By Pete Cape
Why must we gamify our surveys?
We don’t do it to make them “look pretty” or to improve participant engagement. We gamify to collect better data.
John Krosnick of Stanford University first applied Herbert Simon’s concept of satisficing to survey research.
A preview of what can be learned at Congress about how reality TV can inform research methods.
By Bianca Vucescu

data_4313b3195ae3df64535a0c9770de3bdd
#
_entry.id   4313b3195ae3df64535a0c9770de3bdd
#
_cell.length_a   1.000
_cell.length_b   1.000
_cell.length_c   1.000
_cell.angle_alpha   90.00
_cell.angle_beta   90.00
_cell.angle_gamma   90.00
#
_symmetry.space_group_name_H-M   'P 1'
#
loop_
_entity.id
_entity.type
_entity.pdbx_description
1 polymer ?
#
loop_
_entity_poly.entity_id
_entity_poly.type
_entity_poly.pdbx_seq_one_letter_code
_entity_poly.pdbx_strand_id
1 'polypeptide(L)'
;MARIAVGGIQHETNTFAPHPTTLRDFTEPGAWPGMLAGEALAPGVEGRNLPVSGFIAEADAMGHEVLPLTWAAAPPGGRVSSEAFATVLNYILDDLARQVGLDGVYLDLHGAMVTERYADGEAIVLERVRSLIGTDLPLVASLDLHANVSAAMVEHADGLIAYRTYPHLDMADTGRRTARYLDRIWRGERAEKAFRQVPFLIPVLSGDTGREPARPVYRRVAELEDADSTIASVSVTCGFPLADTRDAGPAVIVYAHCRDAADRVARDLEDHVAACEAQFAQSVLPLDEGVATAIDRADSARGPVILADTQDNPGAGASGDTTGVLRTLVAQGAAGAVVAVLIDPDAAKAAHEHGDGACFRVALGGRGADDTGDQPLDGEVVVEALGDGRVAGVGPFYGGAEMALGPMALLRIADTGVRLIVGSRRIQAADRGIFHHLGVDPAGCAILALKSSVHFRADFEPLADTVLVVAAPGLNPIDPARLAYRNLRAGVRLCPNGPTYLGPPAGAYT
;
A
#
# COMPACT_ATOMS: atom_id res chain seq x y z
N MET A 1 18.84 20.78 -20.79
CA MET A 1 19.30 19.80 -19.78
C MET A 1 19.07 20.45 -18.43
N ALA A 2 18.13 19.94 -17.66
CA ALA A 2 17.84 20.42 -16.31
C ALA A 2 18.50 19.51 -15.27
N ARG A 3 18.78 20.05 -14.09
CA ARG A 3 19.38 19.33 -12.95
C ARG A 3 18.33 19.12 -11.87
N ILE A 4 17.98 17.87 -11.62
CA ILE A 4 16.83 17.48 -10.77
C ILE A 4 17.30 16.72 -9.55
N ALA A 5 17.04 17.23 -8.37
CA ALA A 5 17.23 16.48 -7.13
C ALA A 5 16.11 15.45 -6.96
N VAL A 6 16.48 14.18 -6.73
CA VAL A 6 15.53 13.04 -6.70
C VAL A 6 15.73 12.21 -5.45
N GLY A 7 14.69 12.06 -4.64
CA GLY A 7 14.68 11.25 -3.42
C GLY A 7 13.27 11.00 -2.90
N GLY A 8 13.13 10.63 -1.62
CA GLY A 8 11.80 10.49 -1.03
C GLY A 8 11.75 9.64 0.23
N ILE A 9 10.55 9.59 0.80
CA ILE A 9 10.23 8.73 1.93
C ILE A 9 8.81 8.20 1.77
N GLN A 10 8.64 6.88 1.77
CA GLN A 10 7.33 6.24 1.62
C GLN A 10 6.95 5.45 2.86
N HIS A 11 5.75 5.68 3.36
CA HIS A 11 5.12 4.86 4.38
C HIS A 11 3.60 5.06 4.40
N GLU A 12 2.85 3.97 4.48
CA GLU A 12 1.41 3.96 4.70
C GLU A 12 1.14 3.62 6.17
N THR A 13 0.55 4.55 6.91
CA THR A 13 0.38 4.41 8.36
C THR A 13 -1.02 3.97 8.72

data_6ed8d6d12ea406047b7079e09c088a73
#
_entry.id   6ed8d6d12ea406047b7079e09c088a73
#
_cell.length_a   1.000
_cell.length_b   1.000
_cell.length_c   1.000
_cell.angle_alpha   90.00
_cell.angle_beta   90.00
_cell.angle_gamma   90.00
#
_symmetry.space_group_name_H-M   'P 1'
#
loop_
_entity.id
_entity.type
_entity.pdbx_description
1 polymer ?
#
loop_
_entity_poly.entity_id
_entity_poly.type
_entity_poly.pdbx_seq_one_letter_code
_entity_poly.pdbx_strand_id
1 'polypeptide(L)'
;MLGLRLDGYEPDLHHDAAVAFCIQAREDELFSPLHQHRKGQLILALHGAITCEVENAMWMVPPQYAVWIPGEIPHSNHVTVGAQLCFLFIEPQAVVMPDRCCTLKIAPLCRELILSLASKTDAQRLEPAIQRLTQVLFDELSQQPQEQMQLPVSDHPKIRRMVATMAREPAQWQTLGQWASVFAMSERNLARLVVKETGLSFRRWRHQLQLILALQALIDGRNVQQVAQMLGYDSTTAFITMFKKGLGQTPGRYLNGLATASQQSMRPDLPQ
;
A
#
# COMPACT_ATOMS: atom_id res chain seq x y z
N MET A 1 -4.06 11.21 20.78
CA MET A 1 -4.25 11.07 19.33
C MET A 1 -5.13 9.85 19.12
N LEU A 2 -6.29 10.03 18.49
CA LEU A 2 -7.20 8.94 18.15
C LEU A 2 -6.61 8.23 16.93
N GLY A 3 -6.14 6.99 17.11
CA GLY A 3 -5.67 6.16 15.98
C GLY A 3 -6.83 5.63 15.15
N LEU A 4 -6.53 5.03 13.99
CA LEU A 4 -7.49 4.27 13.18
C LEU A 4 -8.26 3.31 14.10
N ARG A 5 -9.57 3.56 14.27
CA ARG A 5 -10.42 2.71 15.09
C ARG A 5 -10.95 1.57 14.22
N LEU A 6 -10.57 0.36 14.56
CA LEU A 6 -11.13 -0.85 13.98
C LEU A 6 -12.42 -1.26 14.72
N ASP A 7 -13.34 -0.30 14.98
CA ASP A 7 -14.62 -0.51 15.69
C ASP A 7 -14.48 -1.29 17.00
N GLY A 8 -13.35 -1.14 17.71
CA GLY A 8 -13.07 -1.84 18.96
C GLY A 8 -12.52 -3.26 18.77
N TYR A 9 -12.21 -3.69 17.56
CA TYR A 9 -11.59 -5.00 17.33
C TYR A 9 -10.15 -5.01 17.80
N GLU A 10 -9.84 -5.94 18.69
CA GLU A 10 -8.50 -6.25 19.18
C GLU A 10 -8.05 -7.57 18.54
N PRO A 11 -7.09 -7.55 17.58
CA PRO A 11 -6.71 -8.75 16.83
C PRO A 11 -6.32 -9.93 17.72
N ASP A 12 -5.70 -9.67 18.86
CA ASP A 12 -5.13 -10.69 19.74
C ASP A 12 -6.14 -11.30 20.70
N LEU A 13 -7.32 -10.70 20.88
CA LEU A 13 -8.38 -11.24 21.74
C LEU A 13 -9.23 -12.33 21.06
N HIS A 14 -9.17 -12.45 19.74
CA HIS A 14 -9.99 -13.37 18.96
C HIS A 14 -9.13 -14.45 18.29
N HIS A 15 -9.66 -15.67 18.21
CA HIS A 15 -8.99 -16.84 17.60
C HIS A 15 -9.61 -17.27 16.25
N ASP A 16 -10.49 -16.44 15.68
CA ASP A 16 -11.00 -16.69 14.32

In both quantitative and qualitative studies, quality is a hot topic. Fraud prevention is a first step in increasing the quality of research, yet how can we know beforehand if a real participant will offer us the insights we are looking for? We keep talking about data health and data cleaning. And while it’s still a mandatory practice, what if we didn’t have to dedicate any time and energy on this? What if participants would continuously provide high-quality data in research studies? What if we could attract and engage consumers for the long term?
As gamification grows, we look at five key considerations to employ when using this ever increasing approach to survey design.